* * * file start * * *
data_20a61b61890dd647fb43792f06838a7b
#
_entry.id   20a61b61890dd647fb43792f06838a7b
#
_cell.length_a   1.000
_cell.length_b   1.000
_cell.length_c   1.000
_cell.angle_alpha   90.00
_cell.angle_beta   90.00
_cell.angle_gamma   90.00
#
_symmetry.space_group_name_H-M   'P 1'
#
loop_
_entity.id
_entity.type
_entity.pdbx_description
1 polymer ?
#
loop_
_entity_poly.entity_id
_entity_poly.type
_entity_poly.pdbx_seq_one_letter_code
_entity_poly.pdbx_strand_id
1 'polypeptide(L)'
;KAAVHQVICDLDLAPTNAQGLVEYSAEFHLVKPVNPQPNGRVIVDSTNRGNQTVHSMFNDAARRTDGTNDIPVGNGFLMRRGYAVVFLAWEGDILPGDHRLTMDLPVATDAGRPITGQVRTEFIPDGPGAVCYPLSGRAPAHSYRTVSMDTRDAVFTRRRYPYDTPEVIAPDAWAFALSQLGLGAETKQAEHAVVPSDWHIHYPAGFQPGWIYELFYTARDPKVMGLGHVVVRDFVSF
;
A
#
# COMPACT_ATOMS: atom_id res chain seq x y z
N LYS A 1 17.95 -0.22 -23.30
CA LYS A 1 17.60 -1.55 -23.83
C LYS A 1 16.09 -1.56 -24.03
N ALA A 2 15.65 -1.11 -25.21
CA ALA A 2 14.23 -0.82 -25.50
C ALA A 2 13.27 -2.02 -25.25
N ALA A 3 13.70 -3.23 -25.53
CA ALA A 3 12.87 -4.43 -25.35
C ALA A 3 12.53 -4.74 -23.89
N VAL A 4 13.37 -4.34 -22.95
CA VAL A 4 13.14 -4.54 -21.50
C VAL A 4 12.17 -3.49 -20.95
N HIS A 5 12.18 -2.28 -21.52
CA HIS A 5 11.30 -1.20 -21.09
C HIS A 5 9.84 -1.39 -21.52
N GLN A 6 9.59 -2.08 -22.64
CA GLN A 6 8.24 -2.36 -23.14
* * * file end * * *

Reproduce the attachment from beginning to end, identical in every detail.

data_20a61b61890dd647fb43792f06838a7b
#
_entry.id   20a61b61890dd647fb43792f06838a7b
#
_cell.length_a   1.000
_cell.length_b   1.000
_cell.length_c   1.000
_cell.angle_alpha   90.00
_cell.angle_beta   90.00
_cell.angle_gamma   90.00
#
_symmetry.space_group_name_H-M   'P 1'
#
loop_
_entity.id
_entity.type
_entity.pdbx_description
1 polymer ?
#
loop_
_entity_poly.entity_id
_entity_poly.type
_entity_poly.pdbx_seq_one_letter_code
_entity_poly.pdbx_strand_id
1 'polypeptide(L)'
;KAAVHQVICDLDLAPTNAQGLVEYSAEFHLVKPVNPQPNGRVIVDSTNRGNQTVHSMFNDAARRTDGTNDIPVGNGFLMRRGYAVVFLAWEGDILPGDHRLTMDLPVATDAGRPITGQVRTEFIPDGPGAVCYPLSGRAPAHSYRTVSMDTRDAVFTRRRYPYDTPEVIAPDAWAFALSQLGLGAETKQAEHAVVPSDWHIHYPAGFQPGWIYELFYTARDPKVMGLGHVVVRDFVSF
;
A
#
# COMPACT_ATOMS: atom_id res chain seq x y z
N LYS A 1 17.95 -0.22 -23.30
CA LYS A 1 17.60 -1.55 -23.83
C LYS A 1 16.09 -1.56 -24.03
N ALA A 2 15.65 -1.11 -25.21
CA ALA A 2 14.23 -0.82 -25.50
C ALA A 2 13.27 -2.02 -25.25
N ALA A 3 13.70 -3.23 -25.53
CA ALA A 3 12.87 -4.43 -25.35
C ALA A 3 12.53 -4.74 -23.89
N VAL A 4 13.37 -4.34 -22.95
CA VAL A 4 13.14 -4.54 -21.50
C VAL A 4 12.17 -3.49 -20.95
N HIS A 5 12.18 -2.28 -21.52
CA HIS A 5 11.30 -1.20 -21.09
C HIS A 5 9.84 -1.39 -21.52
N GLN A 6 9.59 -2.08 -22.64
CA GLN A 6 8.24 -2.36 -23.14